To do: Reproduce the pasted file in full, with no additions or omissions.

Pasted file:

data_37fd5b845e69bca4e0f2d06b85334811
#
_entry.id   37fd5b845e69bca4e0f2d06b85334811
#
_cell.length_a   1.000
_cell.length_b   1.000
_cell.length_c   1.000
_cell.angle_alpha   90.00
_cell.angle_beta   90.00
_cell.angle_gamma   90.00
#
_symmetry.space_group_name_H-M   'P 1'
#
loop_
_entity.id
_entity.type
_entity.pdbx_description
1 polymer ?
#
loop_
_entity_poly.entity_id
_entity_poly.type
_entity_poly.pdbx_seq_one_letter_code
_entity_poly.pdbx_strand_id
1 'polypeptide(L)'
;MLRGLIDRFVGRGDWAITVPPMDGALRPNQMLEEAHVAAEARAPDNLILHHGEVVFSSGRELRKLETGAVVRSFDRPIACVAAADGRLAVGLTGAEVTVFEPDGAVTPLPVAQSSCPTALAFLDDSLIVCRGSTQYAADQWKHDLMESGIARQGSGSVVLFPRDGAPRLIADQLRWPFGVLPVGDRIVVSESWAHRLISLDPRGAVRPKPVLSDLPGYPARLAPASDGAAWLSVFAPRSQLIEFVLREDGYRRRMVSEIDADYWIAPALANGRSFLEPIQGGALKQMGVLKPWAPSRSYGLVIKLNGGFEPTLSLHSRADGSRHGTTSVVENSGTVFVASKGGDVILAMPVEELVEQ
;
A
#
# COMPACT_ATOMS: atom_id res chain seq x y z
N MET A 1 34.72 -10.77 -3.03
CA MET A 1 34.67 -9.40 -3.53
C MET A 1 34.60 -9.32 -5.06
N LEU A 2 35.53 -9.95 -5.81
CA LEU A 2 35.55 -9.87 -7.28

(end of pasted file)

data_37fd5b845e69bca4e0f2d06b85334811
#
_entry.id   37fd5b845e69bca4e0f2d06b85334811
#
_cell.length_a   1.000
_cell.length_b   1.000
_cell.length_c   1.000
_cell.angle_alpha   90.00
_cell.angle_beta   90.00
_cell.angle_gamma   90.00
#
_symmetry.space_group_name_H-M   'P 1'
#
loop_
_entity.id
_entity.type
_entity.pdbx_description
1 polymer ?
#
loop_
_entity_poly.entity_id
_entity_poly.type
_entity_poly.pdbx_seq_one_letter_code
_entity_poly.pdbx_strand_id
1 'polypeptide(L)'
;MLRGLIDRFVGRGDWAITVPPMDGALRPNQMLEEAHVAAEARAPDNLILHHGEVVFSSGRELRKLETGAVVRSFDRPIACVAAADGRLAVGLTGAEVTVFEPDGAVTPLPVAQSSCPTALAFLDDSLIVCRGSTQYAADQWKHDLMESGIARQGSGSVVLFPRDGAPRLIADQLRWPFGVLPVGDRIVVSESWAHRLISLDPRGAVRPKPVLSDLPGYPARLAPASDGAAWLSVFAPRSQLIEFVLREDGYRRRMVSEIDADYWIAPALANGRSFLEPIQGGALKQMGVLKPWAPSRSYGLVIKLNGGFEPTLSLHSRADGSRHGTTSVVENSGTVFVASKGGDVILAMPVEELVEQ
;
A
#
# COMPACT_ATOMS: atom_id res chain seq x y z
N MET A 1 34.72 -10.77 -3.03
CA MET A 1 34.67 -9.40 -3.53
C MET A 1 34.60 -9.32 -5.06
N LEU A 2 35.53 -9.95 -5.81
CA LEU A 2 35.55 -9.87 -7.28